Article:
This directive aims to improve the availability and use of port reception facilities, in order to reduce the illegal discharge of waste from ships and cargo residues. Member states must monitor compliance with the directive and submit regular progress reports to the EC on the status of the Directive's implementation.

The Directive applies to:

  • all ships, including fishing vessels and recreational craft, apart from warships;
  • all Member State ports.

Member States must ensure port reception facilities are provided to meet the needs of the vessels. These facilities must be tailored to the size of the port and to the categories of ship calling there.

A waste reception plan must be drawn up in each port and approved and assessed by the Member State it relates to.

Unless exempted, all ships are required to deliver their ship-generated waste before leaving a port, unless the vessel has adequate storage capacity. Ships which do not deliver their waste without providing valid reasons for exemption are not allowed to leave the port until such delivery has taken place.

Individual ports must establish cost recovery systems to encourage the delivery of waste on land and discourage dumping at sea. All ships calling at a Member State port will pay a proportion of this cost whether or not they use the facilities.

The data for disposals is collected centrally by the MCA.

EU Bathing Water Directive (76/160/EEC and 2006/7/EC)

This directive requires the visual inspection of bathing waters for pollution (tarry residues, glass, plastic, rubber or any other waste) and implementation of management measures when such pollution is found.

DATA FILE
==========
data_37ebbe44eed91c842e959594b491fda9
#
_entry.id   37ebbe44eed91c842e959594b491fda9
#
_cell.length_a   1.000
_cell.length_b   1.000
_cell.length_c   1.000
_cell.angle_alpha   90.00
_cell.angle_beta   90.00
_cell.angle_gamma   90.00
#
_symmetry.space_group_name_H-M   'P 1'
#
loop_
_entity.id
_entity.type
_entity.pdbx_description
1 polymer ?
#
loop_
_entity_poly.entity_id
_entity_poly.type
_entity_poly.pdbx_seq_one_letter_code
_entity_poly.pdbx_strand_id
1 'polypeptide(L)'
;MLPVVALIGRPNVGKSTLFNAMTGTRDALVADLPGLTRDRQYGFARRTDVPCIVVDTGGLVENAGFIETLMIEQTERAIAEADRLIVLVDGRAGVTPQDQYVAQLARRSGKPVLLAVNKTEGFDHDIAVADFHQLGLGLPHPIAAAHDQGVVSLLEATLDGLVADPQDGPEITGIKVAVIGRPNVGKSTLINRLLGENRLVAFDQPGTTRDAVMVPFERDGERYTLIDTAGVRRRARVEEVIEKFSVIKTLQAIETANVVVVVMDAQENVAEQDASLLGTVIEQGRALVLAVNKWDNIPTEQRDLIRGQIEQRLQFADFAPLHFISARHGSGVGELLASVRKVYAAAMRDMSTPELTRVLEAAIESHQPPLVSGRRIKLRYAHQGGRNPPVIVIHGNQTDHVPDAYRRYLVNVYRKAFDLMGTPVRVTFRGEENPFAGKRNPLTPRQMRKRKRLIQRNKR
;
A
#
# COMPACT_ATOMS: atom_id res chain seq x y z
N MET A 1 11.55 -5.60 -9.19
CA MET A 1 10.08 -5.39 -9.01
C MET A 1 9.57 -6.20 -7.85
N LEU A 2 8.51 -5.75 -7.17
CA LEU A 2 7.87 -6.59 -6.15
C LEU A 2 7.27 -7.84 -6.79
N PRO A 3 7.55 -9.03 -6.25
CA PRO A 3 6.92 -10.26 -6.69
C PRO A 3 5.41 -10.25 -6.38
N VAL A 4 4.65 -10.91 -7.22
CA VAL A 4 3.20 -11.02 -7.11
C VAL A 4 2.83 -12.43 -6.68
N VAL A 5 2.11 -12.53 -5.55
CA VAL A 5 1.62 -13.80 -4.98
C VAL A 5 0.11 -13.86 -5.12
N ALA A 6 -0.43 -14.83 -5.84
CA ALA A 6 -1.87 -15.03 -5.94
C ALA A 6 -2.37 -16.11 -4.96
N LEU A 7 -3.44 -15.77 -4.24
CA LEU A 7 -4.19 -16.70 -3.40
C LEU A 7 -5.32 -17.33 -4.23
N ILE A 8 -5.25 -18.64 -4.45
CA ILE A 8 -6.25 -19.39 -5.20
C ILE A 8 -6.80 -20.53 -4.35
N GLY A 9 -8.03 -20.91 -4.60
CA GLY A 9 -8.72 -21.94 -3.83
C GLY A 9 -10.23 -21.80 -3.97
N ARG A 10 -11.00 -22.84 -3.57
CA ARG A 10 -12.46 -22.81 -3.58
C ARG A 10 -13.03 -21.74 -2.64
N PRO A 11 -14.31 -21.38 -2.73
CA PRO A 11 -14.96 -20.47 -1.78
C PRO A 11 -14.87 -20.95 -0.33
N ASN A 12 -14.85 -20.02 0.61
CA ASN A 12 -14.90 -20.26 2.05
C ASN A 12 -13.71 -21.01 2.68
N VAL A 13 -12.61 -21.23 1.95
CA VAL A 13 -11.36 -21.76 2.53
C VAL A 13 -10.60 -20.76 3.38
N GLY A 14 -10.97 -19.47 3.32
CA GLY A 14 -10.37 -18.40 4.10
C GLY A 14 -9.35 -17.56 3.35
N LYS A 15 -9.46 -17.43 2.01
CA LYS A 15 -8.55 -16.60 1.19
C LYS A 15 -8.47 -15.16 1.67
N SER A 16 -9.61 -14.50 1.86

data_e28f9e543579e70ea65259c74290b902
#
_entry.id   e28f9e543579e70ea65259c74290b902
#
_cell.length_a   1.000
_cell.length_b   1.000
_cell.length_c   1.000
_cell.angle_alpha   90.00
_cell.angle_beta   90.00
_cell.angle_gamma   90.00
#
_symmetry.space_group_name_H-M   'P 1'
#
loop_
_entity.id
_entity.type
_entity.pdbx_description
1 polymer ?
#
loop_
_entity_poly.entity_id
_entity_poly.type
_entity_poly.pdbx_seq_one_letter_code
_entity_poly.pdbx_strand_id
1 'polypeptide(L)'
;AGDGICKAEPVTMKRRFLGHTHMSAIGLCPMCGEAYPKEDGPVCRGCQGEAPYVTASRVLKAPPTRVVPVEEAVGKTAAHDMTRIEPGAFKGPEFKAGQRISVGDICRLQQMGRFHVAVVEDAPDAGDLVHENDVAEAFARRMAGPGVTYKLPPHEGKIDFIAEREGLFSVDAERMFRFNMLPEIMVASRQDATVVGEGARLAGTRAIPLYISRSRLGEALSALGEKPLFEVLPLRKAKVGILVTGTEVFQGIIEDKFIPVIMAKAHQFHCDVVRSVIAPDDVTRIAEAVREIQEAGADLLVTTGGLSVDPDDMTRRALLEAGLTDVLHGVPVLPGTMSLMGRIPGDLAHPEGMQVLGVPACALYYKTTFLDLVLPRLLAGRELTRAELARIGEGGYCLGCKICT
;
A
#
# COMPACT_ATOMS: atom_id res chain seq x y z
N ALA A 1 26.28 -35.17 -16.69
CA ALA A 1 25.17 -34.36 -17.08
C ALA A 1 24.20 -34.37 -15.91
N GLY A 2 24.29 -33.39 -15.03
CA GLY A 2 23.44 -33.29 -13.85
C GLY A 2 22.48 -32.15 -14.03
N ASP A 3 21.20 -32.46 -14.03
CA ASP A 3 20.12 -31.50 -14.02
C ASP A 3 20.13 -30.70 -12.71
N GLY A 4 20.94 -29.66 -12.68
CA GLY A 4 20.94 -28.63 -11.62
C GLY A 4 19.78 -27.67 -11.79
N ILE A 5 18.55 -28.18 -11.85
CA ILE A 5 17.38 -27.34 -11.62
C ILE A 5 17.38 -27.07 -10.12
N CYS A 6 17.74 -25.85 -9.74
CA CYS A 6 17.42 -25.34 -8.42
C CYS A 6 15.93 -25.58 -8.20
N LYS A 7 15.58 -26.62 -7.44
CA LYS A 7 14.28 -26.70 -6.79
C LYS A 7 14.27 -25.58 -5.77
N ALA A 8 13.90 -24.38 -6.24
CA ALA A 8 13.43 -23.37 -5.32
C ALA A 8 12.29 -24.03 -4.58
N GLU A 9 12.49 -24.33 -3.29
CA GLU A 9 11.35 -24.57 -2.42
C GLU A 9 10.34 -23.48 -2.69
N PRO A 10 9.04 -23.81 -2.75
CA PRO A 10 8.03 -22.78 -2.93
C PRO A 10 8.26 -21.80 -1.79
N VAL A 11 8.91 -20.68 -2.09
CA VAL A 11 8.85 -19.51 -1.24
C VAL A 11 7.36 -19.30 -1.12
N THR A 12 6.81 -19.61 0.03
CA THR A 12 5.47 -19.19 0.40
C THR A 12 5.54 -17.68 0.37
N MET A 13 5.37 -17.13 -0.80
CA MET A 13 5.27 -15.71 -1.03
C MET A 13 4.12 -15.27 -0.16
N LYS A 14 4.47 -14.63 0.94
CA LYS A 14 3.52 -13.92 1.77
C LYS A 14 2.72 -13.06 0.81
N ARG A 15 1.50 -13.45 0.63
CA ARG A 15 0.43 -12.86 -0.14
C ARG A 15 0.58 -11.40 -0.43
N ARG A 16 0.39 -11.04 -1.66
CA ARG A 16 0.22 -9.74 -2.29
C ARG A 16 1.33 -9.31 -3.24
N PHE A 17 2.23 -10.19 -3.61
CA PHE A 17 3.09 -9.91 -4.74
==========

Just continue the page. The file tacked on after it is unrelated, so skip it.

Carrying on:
The revision of the Bathing Waters Directive (transposed through the Bathing Waters (Scotland) Regulations 2008) has brought some changes which all bathing waters must adhere to by 2015. The revision increases the water quality standards which need to be met. Four new classifications are introduced - excellent, good, sufficient, and poor, based on concentrations of bacteria (Intestinal enterococci and Escherichia coli) found in the water. The good standard is broadly equivalent to the existing guideline standard. All bathing waters must be of at least sufficient standard, and that appropriate measures are taken to increase the numbers of bathing waters classified as excellent or good by 2015. Other changes to the directive include the requirement to identify risks to compliance; alterations to the sampling times and methods; and whilst the criteria relating to the classification of bathing waters are currently bacteriological, the revision states other parameters must also be considered in a bathing water's management. Amongst these considerations is the presence of litter pollution.

EC Urban Waste Water Treatment Directive (91/271/EEC and 98/15/EC)

The objective of this Directive is to protect the environment from the adverse effects of urban waste water discharges and discharges from certain industrial sectors and concerns the collection, treatment and discharge of:

This directive is particularly relevant for SRD, and recommends minimum screening requirements for both waste water treatment works and sewerage systems.

EU Waste Framework Directive 2006/12/EEC (to be replaced by 2008/98/EC with effect from 12 December 2010)

This directive requires ports to develop waste management plans and provide reception facilities for waste.

Other applicable EU legislation

Also of relevance are the EU Environmental Liability Directive (2004/35/EC) and the EU Directive on Packaging and Packaging waste (2004/12/EC)

5.1.3 National legislation

Merchant Shipping (Port Waste Reception Facilities) Regulations 2003

The Port Reception Facilities for Ship Generated Waste and Cargo Residues Directive was transposed in the UK by the Merchant Shipping (Port Waste Reception Facilities) Regulations 2003 to prevent waste produced on board ships from getting into the sea.

The major requirements of the Regulations are:

a) Ships must notify the harbour authority of the waste they will discharge, including information on types and quantities.